Sick kids this week, and lots of IEP stuff going on. But golden hour doesn’t begin until 8pm these days, so I’ve managed plenty of long, rhapsodic evening walks. The light is glorious. I’m completely enchanted.
Huck, Rilla, and I are still reading The Penderwicks and lots of poetry. They finished learning the Willow Cabin speech from Twelfth Night and have begun If music be the food of love. play on. We spent a few weeks immersing in the history of Ancient India, and next week we’re starting an exploration of ancient numbering systems. Rilla helped me prep for it and we’re both pretty excited to dive in. And we’re doing watercolors almost every day, because I’m addicted. Strawberry number two was ripe today. We’re anxiously awaiting the arrival of this lovely book: Gathering Moss: A Natural and Cultural History of Mosses. (Amazon influencer link.) I’m in no hurry at all for the tide to go out.
Me, singing in a loop: People are people so why should it be etc
Huck: Do you want to be singing that over and over?
Me: Not particularly
Huck, eyes lighting up: “Oh baby pleeeeease, give a little respect to-oo-oo-oo me!” There, does that help?
I think this is my favorite photo of the hundreds (thousands? eek) I’ve taken since we moved to Portland. I posted it on Instagram with a riff on the much-beloved William Carlos Williams poem:
so much depends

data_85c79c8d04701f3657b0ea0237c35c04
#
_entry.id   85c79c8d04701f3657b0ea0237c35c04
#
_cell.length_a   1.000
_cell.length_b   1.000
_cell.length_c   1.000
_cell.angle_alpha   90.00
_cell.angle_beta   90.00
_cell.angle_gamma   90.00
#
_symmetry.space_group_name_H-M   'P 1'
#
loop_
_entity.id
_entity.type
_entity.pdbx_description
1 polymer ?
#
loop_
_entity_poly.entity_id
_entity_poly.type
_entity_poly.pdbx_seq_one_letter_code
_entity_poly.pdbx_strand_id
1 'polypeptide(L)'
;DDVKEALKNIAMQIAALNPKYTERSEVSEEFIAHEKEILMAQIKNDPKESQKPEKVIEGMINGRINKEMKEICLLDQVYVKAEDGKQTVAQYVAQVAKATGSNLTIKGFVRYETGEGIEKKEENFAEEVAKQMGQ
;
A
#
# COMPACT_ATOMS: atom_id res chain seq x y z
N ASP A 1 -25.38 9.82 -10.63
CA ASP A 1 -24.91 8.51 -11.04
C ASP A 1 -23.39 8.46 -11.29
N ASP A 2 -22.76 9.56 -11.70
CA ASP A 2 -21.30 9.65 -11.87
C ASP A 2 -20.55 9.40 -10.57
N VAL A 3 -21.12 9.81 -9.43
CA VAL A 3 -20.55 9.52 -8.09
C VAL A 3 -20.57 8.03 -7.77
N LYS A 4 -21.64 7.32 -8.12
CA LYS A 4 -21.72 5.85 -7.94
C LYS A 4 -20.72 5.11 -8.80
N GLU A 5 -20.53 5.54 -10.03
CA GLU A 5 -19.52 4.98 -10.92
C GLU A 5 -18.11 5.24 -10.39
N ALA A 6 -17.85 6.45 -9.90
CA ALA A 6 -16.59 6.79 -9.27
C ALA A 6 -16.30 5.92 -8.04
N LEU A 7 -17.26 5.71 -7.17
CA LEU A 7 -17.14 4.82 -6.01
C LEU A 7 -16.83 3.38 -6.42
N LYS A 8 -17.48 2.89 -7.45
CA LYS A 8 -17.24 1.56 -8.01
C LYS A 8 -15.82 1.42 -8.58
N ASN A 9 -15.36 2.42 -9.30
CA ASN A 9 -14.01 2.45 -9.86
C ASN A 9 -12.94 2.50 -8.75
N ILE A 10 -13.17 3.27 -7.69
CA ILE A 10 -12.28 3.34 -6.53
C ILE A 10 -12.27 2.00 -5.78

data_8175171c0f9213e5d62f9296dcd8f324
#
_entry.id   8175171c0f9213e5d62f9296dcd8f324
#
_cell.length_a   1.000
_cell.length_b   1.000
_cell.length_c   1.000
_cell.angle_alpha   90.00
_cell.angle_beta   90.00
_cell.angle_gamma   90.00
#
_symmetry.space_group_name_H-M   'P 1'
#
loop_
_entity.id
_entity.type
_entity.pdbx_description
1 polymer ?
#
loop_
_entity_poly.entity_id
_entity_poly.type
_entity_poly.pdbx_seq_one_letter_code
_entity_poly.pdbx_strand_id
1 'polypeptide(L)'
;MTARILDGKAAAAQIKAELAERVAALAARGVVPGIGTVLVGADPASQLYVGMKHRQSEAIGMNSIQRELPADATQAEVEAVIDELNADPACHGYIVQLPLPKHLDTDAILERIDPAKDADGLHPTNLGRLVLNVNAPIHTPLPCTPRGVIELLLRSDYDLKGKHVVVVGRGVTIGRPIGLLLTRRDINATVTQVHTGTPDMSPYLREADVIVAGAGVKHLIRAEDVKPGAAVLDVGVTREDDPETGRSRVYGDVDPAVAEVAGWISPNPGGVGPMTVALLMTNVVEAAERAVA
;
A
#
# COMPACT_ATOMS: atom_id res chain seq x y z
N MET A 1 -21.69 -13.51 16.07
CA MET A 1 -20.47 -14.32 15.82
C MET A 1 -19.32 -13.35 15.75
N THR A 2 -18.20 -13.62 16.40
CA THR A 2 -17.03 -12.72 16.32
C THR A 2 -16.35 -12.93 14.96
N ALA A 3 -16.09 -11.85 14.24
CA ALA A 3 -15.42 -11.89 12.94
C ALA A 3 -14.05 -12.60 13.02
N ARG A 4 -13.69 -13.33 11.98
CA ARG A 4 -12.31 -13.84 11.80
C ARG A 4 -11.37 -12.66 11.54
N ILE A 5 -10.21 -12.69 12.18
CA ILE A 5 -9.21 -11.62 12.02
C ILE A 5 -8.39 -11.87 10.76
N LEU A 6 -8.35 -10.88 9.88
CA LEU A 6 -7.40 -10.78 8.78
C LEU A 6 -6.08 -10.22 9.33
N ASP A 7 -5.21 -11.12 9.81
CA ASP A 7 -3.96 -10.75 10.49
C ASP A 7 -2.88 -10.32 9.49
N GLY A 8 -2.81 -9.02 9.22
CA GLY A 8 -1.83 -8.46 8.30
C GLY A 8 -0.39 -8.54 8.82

a red garage
glazed with rain
beside the pink
And while I’ve appreciated “The Red Wheelbarrow” for many years, I feel like I get it in a deeper way now. There’s a feeling I get when I look at gray-blue clouds piled over a blue mountain, or sunlight shining through black tree branches, or the evening sky shot through with light and shadows—a feeling like Emily Starr’s flash, you know?
I started writing this post last week (thus the title) and didn’t have a chance to come back and finish until now. It’s Monday morning, early, kids still in bed, sky like mother-of-pearl. I’ve been awake since before dawn, dunno why. The enthusiastic birds outside my window, probably. I contemplated getting up and taking my walk early—I usually go in the evening, during golden hour if I can possibly manage it—but I opted to lie in bed and watch the walls turn from gray to blue. Got up around six and slipped out to the back yard to smile over our little garden like a proud mother. We have radishes coming up in the garden, and my first strawberry is very-nearly-almost ripe.
Anyone remember my big long strawberry-rhapsody post from a million years ago?